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Bacterial communities associated with host-adapted populations of pea aphids revealed by deep sequencing of 16S ribosomal DNA.

Gauthier JP, Outreman Y, Mieuzet L, Simon JC - PLoS ONE (2015)

Bottom Line: Associations between microbes and animals are ubiquitous and hosts may benefit from harbouring microbial communities through improved resource exploitation or resistance to environmental stress.The presence of Wolbachia was confirmed in A. pisum while Erwinia and Pantoea, two gut associates, were detected in multiple samples.Bacterial communities differed more between than within biotypes but this difference did not correlate with the genetic divergence between biotypes.

View Article: PubMed Central - PubMed

Affiliation: INRA, UMR 1349 IGEPP "Institut de Génétique, Environnement et Protection des Plantes", 35653, Le Rheu, France.

ABSTRACT
Associations between microbes and animals are ubiquitous and hosts may benefit from harbouring microbial communities through improved resource exploitation or resistance to environmental stress. The pea aphid, Acyrthosiphon pisum, is the host of heritable bacterial symbionts, including the obligate endosymbiont Buchnera aphidicola and several facultative symbionts. While obligate symbionts supply aphids with key nutrients, facultative symbionts influence their hosts in many ways such as protection against natural enemies, heat tolerance, color change and reproduction alteration. The pea aphid also encompasses multiple plant-specialized biotypes, each adapted to one or a few legume species. Facultative symbiont communities differ strongly between biotypes, although bacterial involvement in plant specialization is uncertain. Here, we analyse the diversity of bacterial communities associated with nine biotypes of the pea aphid complex using amplicon pyrosequencing of 16S rRNA genes. Combined clustering and phylogenetic analyses of 16S sequences allowed identifying 21 bacterial OTUs (Operational Taxonomic Unit). More than 98% of the sequencing reads were assigned to known pea aphid symbionts. The presence of Wolbachia was confirmed in A. pisum while Erwinia and Pantoea, two gut associates, were detected in multiple samples. The diversity of bacterial communities harboured by pea aphid biotypes was very low, ranging from 3 to 11 OTUs across samples. Bacterial communities differed more between than within biotypes but this difference did not correlate with the genetic divergence between biotypes. Altogether, these results confirm that the aphid microbiota is dominated by a few heritable symbionts and that plant specialization is an important structuring factor of bacterial communities associated with the pea aphid complex. However, since we examined the microbiota of aphid samples kept a few generations in controlled conditions, it may be that bacterial diversity was underestimated due to the possible loss of environmental or transient taxa.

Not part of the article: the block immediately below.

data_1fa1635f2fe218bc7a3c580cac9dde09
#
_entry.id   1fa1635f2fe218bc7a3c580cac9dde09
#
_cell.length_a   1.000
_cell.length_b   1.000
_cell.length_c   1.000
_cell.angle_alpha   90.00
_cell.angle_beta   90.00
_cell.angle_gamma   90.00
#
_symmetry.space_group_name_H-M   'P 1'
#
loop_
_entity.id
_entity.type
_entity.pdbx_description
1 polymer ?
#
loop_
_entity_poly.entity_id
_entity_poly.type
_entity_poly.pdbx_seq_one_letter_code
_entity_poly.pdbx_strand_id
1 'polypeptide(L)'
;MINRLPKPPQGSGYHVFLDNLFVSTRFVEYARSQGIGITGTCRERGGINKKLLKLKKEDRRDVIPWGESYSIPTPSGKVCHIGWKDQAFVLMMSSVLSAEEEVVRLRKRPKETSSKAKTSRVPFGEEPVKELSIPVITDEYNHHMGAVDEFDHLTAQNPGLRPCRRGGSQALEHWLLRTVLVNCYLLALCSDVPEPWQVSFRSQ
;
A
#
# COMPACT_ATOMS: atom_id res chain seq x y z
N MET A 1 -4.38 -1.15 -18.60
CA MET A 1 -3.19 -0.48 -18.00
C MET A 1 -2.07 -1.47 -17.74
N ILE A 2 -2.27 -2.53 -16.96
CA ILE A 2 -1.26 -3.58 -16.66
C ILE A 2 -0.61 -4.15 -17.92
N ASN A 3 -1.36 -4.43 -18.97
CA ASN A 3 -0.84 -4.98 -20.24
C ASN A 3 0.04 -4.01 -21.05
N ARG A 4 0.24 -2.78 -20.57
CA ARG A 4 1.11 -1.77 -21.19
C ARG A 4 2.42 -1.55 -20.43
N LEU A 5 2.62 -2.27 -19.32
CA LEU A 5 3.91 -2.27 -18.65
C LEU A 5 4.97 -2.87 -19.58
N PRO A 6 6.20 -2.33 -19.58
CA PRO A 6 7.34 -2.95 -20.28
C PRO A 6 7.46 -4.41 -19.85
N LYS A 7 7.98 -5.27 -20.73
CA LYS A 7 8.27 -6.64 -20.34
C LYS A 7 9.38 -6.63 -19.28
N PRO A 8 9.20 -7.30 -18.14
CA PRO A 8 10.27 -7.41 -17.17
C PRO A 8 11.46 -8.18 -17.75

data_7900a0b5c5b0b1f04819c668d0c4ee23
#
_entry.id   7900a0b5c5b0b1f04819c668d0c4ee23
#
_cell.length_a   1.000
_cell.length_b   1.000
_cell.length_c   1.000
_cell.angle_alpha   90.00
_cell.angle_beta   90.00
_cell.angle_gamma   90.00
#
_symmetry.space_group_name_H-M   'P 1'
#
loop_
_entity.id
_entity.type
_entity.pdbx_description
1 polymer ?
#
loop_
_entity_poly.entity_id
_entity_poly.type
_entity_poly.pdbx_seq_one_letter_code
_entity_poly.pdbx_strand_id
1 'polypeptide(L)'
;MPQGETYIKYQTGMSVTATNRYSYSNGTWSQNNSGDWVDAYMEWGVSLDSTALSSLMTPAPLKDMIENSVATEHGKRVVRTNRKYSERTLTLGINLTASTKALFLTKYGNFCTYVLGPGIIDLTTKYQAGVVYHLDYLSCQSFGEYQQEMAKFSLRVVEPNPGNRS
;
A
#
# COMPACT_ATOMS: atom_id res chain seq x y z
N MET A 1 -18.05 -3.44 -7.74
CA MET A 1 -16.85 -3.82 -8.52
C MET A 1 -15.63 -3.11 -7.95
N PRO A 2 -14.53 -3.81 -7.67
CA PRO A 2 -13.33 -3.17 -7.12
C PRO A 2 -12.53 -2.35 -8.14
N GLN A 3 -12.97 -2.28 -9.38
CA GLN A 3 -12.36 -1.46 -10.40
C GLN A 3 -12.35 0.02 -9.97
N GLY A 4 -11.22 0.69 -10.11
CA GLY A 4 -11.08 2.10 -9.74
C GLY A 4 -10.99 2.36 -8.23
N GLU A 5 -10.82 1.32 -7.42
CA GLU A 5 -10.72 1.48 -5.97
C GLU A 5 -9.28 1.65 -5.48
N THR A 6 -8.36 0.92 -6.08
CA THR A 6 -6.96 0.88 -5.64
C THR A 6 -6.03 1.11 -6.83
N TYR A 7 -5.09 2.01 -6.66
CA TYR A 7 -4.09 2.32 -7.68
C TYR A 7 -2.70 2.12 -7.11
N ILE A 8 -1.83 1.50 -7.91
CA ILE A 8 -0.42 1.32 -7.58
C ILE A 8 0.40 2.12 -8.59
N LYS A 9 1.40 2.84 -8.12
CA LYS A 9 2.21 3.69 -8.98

No MeSH data available.


Related in: MedlinePlus

Phylogenetic analysis of 16S rDNA based on a Neighbor-Joining tree relating bacterial sequences from references selected in GenBank (REF) and from 454 amplicon sequencing of populations and biotypes of the pea aphid complex.Accession numbers of representative sequences of each OTU found in the different samples (74 sequences in total) are given in Supporting Information (S3 Table).
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pone.0120664.g002: Phylogenetic analysis of 16S rDNA based on a Neighbor-Joining tree relating bacterial sequences from references selected in GenBank (REF) and from 454 amplicon sequencing of populations and biotypes of the pea aphid complex.Accession numbers of representative sequences of each OTU found in the different samples (74 sequences in total) are given in Supporting Information (S3 Table).

Mentions: Taxonomic assignment based on the Greengenes database was very well supported by the Neighbor-Joining tree of 16S rDNA sequences from our 454 dataset and from references selected in GenBank (Fig 2). OTUs assigned to reported aphid symbionts clustered with the reference sequence from a pea aphid host. None of our 454 sequences grouped with the PAXS reference, probably because this recently described pea aphid symbiont was not detected due to poor sequence identity with our universal primers (sequence homology with PAXS was 100% for the reverse primer but only 60% for the forward primer). Erwinia and Pantoea appear as two distinct clades on the phylogenetic tree. Globally, there was a significant range of 16S rDNA variation within bacterial taxa, which could be due to either sequence errors in both 454 and Genbank sequences or variation between strains of bacterial taxa from different populations or biotypes of A. pisum.